Wyoming Quit Claim Deed Form


Download the Wyoming Quit Claim Deed to transfer residential property from one person to another. The deed-type offers no legally-binding promises regarding the title, meaning it could potentially contain liens or other individuals with interest to the property. Although conducting a title search can help to prevent this (and is recommended), the Grantee (person receiving the property) should only agree to the use of a quit claim deed with someone they personally know and trust.

It should be kept in mind that although the Grantor (the party transferring the interest) will not usually face any tangible consequences if the interest they believe they hold does not exist, the Grantee (the party receiving the interest) will. In other words, the Grantee will have no legal avenues to reclaim any money lost in the process.

Download: Adobe PDF, MS Word (.docx)

Laws: § 34-2-104


Grantee Address (§ 34-1-119): The Grantee’s address must be stated in the form in order for the deed to be accepted for recording.

Statement by the Grantee (§ 34-1-142): The deed must be accompanied by a Statement of Consideration made by the Grantee under oath. The statement must disclose the following information:

  • The name of the Grantor,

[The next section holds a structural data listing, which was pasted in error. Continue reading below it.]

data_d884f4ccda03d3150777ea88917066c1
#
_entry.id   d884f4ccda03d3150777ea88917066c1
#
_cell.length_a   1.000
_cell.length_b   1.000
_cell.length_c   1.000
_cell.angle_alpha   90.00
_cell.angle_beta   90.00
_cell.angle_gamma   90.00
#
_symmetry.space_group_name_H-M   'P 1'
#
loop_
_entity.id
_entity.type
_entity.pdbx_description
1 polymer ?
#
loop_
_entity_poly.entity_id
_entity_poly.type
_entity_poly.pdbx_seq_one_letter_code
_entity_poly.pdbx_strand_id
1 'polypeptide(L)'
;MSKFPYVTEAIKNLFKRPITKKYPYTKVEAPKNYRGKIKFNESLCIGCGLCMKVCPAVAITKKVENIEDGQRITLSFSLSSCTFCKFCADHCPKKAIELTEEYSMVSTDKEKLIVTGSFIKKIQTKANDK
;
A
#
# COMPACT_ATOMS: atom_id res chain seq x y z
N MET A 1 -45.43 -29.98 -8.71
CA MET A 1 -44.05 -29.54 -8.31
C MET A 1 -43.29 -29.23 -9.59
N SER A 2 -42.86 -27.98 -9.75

• The name of the Grantee,
  • The transfer date,
  • The sale date,
  • The property’s legal description,
  • The actual full amount paid or to be paid for the given real estate,
  • The terms of sale, and
  • An estimate of the value of any nonreal property included in the sale.

Signing (§ 34-26-107): Wyoming law requires the deed to contain the notarized signature of the Grantor.

How to File

Per section 34-1-118, once the form has been completed in full and signed by all parties, it needs to be presented to the office in the county in which the property is located. The filer, who is typically the Grantor, should be prepared to pay a fee for the recording.

Recording type: Wyoming is a race-notice recording state. Because of this, if the deed goes unrecorded, it will be considered void to both creditors and subsequent purchasers of the same property. A creditor or subsequent purchaser can, therefore, claim the property as their own if they then record their respective conveyance with the county clerk. To eliminate this possibility, the deed should be filed as soon as possible.